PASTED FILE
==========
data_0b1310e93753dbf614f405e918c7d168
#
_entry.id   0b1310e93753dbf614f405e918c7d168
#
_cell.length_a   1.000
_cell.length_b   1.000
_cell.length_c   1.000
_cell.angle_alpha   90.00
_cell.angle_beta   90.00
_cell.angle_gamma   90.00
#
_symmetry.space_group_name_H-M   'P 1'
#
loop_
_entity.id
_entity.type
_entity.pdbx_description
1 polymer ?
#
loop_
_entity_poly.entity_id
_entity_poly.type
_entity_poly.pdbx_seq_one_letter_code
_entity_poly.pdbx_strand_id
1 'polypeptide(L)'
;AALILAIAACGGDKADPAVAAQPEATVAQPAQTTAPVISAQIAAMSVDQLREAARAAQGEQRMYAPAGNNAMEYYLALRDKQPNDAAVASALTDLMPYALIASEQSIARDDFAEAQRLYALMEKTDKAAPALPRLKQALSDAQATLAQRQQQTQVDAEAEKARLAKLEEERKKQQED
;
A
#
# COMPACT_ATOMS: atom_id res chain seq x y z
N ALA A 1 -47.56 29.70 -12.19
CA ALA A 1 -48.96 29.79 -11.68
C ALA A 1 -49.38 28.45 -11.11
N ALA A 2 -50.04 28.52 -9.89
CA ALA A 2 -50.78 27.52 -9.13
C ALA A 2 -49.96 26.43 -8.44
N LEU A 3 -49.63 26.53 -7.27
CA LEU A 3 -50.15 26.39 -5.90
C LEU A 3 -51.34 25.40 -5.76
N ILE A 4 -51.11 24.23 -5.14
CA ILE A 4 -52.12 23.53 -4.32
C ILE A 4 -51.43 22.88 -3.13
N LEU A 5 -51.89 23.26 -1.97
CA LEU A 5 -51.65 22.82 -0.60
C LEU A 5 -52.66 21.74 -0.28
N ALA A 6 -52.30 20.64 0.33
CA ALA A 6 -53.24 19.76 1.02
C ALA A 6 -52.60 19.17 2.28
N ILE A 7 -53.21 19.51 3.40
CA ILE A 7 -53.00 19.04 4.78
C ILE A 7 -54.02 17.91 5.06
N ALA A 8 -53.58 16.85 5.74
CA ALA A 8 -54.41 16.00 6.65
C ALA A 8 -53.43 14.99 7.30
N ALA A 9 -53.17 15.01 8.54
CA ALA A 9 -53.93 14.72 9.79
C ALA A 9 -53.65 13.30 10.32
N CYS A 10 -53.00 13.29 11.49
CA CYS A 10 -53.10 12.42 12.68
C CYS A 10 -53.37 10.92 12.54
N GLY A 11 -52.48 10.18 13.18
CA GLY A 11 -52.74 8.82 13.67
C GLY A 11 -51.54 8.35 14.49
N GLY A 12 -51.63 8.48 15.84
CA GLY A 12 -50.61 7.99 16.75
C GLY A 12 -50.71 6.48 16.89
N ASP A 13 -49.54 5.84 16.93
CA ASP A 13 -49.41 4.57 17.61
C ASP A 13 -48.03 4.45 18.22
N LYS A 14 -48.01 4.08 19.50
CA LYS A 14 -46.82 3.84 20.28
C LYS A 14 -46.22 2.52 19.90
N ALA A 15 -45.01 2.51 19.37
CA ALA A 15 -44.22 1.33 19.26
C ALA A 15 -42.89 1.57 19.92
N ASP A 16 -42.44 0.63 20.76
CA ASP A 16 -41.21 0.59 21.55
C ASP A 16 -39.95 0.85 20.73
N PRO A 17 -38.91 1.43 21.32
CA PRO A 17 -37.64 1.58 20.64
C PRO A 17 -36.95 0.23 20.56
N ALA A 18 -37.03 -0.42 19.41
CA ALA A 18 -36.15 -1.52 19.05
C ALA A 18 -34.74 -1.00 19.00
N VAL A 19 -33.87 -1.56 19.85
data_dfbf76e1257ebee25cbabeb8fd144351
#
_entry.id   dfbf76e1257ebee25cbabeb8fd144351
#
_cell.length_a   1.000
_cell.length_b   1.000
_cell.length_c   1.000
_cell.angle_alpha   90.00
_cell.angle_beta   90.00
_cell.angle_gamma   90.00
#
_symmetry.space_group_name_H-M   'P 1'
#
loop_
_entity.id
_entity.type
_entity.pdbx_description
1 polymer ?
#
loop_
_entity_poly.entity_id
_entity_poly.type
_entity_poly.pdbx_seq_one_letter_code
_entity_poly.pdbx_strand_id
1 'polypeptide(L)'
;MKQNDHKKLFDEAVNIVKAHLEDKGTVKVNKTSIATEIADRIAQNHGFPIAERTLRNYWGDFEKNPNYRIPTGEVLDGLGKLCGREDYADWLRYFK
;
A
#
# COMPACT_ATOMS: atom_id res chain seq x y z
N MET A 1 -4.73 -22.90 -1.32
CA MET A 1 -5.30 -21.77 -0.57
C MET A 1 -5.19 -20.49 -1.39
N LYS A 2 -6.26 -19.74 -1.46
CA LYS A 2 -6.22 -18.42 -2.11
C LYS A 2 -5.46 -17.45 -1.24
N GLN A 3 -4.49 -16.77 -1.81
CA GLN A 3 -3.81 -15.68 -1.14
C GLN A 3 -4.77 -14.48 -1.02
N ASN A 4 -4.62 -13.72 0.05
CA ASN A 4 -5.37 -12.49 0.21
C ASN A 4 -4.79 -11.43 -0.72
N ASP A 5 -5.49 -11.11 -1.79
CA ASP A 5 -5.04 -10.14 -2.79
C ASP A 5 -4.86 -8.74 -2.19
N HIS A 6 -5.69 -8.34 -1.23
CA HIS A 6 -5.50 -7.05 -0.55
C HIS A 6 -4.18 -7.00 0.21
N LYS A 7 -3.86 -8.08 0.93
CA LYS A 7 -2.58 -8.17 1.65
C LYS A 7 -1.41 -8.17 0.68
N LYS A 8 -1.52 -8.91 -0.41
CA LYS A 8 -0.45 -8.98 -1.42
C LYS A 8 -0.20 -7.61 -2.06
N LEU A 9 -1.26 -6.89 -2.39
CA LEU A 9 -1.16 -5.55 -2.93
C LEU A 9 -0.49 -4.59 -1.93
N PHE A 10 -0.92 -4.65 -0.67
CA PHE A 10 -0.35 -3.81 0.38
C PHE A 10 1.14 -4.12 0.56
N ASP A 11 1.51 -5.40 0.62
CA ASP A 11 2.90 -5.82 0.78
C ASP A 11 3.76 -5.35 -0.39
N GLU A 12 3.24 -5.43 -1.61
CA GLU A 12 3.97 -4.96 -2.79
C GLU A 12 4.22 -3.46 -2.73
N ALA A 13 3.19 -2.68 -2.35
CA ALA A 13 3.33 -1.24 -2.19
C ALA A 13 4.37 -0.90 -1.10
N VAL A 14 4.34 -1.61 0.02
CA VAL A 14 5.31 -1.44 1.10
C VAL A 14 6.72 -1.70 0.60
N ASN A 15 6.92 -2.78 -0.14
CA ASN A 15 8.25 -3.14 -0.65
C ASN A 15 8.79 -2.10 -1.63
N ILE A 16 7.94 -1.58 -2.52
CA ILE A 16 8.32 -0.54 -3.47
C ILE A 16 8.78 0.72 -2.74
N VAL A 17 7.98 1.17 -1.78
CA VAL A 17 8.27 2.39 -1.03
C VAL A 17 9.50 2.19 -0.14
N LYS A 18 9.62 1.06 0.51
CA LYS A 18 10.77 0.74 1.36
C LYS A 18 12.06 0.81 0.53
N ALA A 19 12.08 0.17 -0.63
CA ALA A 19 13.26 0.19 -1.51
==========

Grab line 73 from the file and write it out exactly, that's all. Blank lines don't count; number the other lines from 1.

N ALA A 15 -45.01 2.51 19.37